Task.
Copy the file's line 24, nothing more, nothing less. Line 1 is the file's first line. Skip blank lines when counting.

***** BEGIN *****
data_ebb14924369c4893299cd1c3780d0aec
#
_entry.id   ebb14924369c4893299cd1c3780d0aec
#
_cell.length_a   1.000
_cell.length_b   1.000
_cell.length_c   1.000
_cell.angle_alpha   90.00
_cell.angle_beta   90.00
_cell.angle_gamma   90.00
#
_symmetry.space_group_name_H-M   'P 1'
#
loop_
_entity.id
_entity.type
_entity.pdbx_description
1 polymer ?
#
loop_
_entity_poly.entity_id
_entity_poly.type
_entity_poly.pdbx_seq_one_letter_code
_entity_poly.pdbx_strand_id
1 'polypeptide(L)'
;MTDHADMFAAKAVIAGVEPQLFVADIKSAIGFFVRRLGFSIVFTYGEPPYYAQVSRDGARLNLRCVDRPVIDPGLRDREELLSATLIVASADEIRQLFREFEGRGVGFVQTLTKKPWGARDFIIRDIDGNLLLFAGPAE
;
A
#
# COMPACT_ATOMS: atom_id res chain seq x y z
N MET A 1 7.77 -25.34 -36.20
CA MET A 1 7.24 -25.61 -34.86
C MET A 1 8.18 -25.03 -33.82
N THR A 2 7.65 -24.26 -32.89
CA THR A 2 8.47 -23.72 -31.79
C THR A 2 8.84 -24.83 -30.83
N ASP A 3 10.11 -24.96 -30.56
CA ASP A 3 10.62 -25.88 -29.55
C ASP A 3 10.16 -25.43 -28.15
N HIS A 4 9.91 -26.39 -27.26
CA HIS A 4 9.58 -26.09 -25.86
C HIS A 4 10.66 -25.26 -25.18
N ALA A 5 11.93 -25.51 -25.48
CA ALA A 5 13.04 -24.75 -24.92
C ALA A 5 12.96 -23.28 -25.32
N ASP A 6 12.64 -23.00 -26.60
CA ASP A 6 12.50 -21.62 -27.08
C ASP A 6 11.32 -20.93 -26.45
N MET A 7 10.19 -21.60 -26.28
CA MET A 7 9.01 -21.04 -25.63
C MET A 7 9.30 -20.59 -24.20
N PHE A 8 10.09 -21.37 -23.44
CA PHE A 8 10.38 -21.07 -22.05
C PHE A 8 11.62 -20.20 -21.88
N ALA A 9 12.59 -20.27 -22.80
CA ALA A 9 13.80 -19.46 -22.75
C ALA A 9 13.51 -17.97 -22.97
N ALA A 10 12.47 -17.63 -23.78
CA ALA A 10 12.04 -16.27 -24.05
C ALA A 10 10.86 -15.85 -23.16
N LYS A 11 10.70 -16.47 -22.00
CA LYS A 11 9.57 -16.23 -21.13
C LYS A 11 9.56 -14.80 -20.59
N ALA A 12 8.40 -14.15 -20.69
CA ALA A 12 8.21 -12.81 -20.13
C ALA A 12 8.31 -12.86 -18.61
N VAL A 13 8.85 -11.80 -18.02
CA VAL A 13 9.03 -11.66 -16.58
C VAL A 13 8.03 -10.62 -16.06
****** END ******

_entity_poly.pdbx_strand_id